What you need to know about protected trust deeds in Scotland

What is a protected trust deed and how does it differ from an individual voluntary arrangement (IVA) in England and Wales? Eoghann Green and Lucy McCann of Brodies LLP explain how protected trust deeds work in Scotland.

Protected Trust Deed Scotland

What is a trust deed?

A trust deed for creditors is a voluntary deed through which a Scottish debtor conveys certain assets to a trustee, to be administered for the benefit of their creditors. Historically, it has been viewed as an alternative to sequestration (bankruptcy) in Scotland.

What is a protected trust deed?

A trust deed only binds those creditors who agree to it. However, a debtor can apply for a trust deed to become "protected", otherwise known as a ‘protected trust deed’ (PTD). This is binding on all the debtor's unsecured creditors and prevents them from taking enforcement action against the debtor. A trust deed becomes protected once all the statutory requirements in the Bankruptcy (Scotland) Act 2016 have been met.

The first step is to send notice to the Accountant in Bankruptcy (AiB) for publication in the Register of Insolvencies. The Trustee must then write to all creditors, giving them five weeks to object to the trust deed becoming protected. Provided the majority (by number) or not more than a third (by value) object within the five-week period, protected status is usually granted by the AiB. A PTD generally lasts for 48 months and is a matter of public record.

What are the differences between a protected trust deed (PTD) and an individual voluntary arrangement (IVA)?

In England and Wales, the equivalent to a PTD is known as an individual voluntary arrangement (IVA). Much like a PTD, an IVA is an agreement between a debtor and their creditors, which aims to repay all or part of their debts and is administered by an insolvency practitioner.

Entering into an IVA or a PTD does not impact on an individual's ability to remain or become a company director and both processes are a matter of public record. There are however, certain differences that distinguish an IVA from a PTD:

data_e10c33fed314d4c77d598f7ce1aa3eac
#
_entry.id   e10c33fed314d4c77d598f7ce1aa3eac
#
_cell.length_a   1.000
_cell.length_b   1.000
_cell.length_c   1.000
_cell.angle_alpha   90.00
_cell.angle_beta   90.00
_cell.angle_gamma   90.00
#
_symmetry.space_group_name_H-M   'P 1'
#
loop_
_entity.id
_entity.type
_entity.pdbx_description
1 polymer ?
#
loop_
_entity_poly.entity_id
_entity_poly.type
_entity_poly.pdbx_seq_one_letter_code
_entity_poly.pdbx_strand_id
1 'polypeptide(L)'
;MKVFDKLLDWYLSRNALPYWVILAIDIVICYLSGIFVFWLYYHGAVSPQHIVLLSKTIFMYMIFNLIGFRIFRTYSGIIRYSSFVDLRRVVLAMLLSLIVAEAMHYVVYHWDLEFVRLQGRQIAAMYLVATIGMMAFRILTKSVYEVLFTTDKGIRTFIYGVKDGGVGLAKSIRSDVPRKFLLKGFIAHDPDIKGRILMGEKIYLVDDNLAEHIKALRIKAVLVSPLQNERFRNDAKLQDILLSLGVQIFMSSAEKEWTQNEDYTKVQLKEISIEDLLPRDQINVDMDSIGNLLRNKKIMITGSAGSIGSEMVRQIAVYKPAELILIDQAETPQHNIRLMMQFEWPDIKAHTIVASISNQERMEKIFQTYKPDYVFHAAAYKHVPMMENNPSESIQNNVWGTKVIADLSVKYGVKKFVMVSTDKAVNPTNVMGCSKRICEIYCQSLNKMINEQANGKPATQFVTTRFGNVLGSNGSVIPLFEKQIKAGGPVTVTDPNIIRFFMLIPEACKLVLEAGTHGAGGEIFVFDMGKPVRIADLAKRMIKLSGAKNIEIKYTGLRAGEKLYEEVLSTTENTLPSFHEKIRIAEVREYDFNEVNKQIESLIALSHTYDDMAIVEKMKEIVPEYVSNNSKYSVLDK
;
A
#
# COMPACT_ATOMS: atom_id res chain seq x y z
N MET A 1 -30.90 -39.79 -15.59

• an IVA requires 75% of creditors (by value) to agree to the proposal, compared to only 66% under a PTD
  • an IVA typically lasts 60 months, as opposed to 48 months for a PTD
  • an IVA requires an individual to transfer all assets into the IVA, whereas a debtor under a PTD can pick and choose what assets are included (although excluding valuable assets from a trust deed will encourage creditors to object to the trust deed becoming protected)

What are the benefits of a protected trust deed (PTD)?

In terms of advantages, a PTD is an easier process for individual debtors to access than an IVA in England and Wales and is therefore a popular chosen method for debtors in Scotland seeking protection from creditors. Debtors can benefit from the PTD process as:

  • it enables them to avoid sequestration
  • it protects important assets like their family home
  • it avoids interest and penalty charges on existing debt
  • on average, a debtor is required to make a lower median monthly contribution of £140 compared to sequestration (£190) or the Debt Arrangement Scheme (DAS) (£220)
  • unlike sequestration, a debtor has the certainty of knowing when the process will come to an end

This level of certainty in terms of payments and duration is also seen as an advantage by many creditors, which is reflected in the number of PTDs being registered. Between January 2018 and April 2019 there were 10,057 PTDs registered in Scotland, compared to 3,500 sequestrations (excluding minimal asset process bankruptcies). Of interest, in the same period the average cost of administering a PTD compared to a private trustee in sequestration was significantly lower at £4,200 compared to £5,800.

What are the risks of a protected trust deed (PTD)?

The PTD process is not, however, without risks for both debtors and creditors. Between January and April 2019, over 16% of PTDs failed. These incidents of failure are due, in part, to the relative inflexibility of PTDs in that they cannot be adapted to deal with a change in the debtor's circumstances. The DAS, on the other hand, is more flexible by allowing changes to contributions to be made at any stage during the process. 

A PTDs remains a popular alternative to sequestration in Scotland. However, with the advent of the DAS, which offers identical protections and greater flexibility over longer periods of time, the reign of the PTD as Scotland's premier alternative to sequestration may be coming to an end.

About the authors

Eoghann Green and Lucy McCann are Associate and Partner, respectively, at the Restructuring & Advisory Team at Brodies LLP.

See also

Scottish insolvency vs England and Wales - What you need to know

The company liquidation process in Scotland

Gratuitous alienations, good faith and adequate consideration under the Insolvency Act 1986

Can a winding up petition be stopped in Scotland?

Find out more

Protected trust deeds (AiB)

Bankruptcy (Scotland) Act 2016 (Legislation)

Register of Insolvencies (AiB)

Debt Arrangement Scheme (AiB)

Image: Getty Images

Publication date: 10 February 2020